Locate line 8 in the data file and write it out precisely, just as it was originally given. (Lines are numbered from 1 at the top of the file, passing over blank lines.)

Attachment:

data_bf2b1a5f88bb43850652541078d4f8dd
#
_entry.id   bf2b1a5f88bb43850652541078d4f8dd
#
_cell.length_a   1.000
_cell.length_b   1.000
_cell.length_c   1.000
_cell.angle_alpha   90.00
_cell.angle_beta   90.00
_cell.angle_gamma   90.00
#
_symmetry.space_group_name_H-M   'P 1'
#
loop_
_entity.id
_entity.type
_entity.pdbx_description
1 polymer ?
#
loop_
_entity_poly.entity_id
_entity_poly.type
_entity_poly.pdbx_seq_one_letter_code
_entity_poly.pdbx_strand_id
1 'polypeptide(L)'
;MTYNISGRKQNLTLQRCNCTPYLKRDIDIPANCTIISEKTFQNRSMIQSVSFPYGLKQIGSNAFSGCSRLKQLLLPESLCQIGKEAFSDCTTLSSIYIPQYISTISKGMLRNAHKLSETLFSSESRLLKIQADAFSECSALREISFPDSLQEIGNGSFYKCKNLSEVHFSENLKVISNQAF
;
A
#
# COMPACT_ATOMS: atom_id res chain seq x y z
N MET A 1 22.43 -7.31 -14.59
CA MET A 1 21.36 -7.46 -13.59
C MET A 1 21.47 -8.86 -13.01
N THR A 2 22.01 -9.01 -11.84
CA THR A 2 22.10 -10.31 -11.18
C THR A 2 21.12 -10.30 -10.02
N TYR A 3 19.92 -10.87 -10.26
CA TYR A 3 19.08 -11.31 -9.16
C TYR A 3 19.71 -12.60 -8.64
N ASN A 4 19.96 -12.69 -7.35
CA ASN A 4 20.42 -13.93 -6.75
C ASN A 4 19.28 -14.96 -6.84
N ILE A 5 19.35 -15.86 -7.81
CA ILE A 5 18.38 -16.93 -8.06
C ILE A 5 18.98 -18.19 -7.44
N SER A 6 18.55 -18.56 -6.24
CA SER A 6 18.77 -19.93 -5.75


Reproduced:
_cell.angle_alpha   90.00